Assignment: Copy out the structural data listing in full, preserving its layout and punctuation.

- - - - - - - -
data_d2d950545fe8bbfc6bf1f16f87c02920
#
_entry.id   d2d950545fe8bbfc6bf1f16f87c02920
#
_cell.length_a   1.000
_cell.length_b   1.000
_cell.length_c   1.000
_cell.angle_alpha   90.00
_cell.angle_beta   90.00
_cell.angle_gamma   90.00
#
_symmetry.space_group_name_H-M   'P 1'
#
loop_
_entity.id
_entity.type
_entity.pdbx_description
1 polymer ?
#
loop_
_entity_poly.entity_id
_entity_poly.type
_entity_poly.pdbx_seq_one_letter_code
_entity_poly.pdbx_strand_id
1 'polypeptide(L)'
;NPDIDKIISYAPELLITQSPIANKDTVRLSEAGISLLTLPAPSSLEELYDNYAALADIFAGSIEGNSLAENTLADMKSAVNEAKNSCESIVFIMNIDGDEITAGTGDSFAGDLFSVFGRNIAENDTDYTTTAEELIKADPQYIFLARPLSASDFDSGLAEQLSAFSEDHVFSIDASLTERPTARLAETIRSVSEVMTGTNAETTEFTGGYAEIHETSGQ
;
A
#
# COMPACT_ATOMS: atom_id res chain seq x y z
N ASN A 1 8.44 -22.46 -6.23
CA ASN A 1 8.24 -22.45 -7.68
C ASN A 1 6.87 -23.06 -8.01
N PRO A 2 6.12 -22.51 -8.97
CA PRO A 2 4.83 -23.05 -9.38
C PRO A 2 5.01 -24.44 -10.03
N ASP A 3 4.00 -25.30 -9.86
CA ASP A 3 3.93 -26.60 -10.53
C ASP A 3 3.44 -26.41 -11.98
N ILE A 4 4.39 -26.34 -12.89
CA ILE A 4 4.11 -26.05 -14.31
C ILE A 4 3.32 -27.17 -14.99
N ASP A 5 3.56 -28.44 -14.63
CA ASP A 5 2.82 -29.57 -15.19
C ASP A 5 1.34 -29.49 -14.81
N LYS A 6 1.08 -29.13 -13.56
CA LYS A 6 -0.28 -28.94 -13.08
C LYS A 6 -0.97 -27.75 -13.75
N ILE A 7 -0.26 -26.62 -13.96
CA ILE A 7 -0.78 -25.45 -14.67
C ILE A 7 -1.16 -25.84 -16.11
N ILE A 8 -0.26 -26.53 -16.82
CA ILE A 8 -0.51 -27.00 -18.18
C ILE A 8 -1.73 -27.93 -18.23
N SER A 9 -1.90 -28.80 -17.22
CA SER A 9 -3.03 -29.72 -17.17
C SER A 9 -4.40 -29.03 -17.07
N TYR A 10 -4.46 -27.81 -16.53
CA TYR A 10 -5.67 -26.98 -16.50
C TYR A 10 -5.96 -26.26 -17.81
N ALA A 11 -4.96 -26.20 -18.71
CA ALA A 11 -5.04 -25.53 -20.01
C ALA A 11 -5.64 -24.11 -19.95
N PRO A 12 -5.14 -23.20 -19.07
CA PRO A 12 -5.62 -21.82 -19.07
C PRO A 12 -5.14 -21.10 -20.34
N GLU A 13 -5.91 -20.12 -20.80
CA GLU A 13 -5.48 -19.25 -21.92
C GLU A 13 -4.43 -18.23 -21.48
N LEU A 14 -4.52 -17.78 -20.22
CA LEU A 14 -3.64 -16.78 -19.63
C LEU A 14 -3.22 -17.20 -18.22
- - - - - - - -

data_d2d950545fe8bbfc6bf1f16f87c02920
#
_entry.id   d2d950545fe8bbfc6bf1f16f87c02920
#
_cell.length_a   1.000
_cell.length_b   1.000
_cell.length_c   1.000
_cell.angle_alpha   90.00
_cell.angle_beta   90.00
_cell.angle_gamma   90.00
#
_symmetry.space_group_name_H-M   'P 1'
#
loop_
_entity.id
_entity.type
_entity.pdbx_description
1 polymer ?
#
loop_
_entity_poly.entity_id
_entity_poly.type
_entity_poly.pdbx_seq_one_letter_code
_entity_poly.pdbx_strand_id
1 'polypeptide(L)'
;NPDIDKIISYAPELLITQSPIANKDTVRLSEAGISLLTLPAPSSLEELYDNYAALADIFAGSIEGNSLAENTLADMKSAVNEAKNSCESIVFIMNIDGDEITAGTGDSFAGDLFSVFGRNIAENDTDYTTTAEELIKADPQYIFLARPLSASDFDSGLAEQLSAFSEDHVFSIDASLTERPTARLAETIRSVSEVMTGTNAETTEFTGGYAEIHETSGQ
;
A
#
# COMPACT_ATOMS: atom_id res chain seq x y z
N ASN A 1 8.44 -22.46 -6.23
CA ASN A 1 8.24 -22.45 -7.68
C ASN A 1 6.87 -23.06 -8.01
N PRO A 2 6.12 -22.51 -8.97
CA PRO A 2 4.83 -23.05 -9.38
C PRO A 2 5.01 -24.44 -10.03
N ASP A 3 4.00 -25.30 -9.86
CA ASP A 3 3.93 -26.60 -10.53
C ASP A 3 3.44 -26.41 -11.98
N ILE A 4 4.39 -26.34 -12.89
CA ILE A 4 4.11 -26.05 -14.31
C ILE A 4 3.32 -27.17 -14.99
N ASP A 5 3.56 -28.44 -14.63
CA ASP A 5 2.82 -29.57 -15.19
C ASP A 5 1.34 -29.49 -14.81
N LYS A 6 1.08 -29.13 -13.56
CA LYS A 6 -0.28 -28.94 -13.08
C LYS A 6 -0.97 -27.75 -13.75
N ILE A 7 -0.26 -26.62 -13.96
CA ILE A 7 -0.78 -25.45 -14.67
C ILE A 7 -1.16 -25.84 -16.11
N ILE A 8 -0.26 -26.53 -16.82
CA ILE A 8 -0.51 -27.00 -18.18
C ILE A 8 -1.73 -27.93 -18.23
N SER A 9 -1.90 -28.80 -17.22
CA SER A 9 -3.03 -29.72 -17.17
C SER A 9 -4.40 -29.03 -17.07
N TYR A 10 -4.46 -27.81 -16.53
CA TYR A 10 -5.67 -26.98 -16.50
C TYR A 10 -5.96 -26.26 -17.81
N ALA A 11 -4.96 -26.20 -18.71
CA ALA A 11 -5.04 -25.53 -20.01
C ALA A 11 -5.64 -24.11 -19.95
N PRO A 12 -5.14 -23.20 -19.07
CA PRO A 12 -5.62 -21.82 -19.07
C PRO A 12 -5.14 -21.10 -20.34
N GLU A 13 -5.91 -20.12 -20.80
CA GLU A 13 -5.48 -19.25 -21.92
C GLU A 13 -4.43 -18.23 -21.48
N LEU A 14 -4.52 -17.78 -20.22
CA LEU A 14 -3.64 -16.78 -19.63
C LEU A 14 -3.22 -17.20 -18.22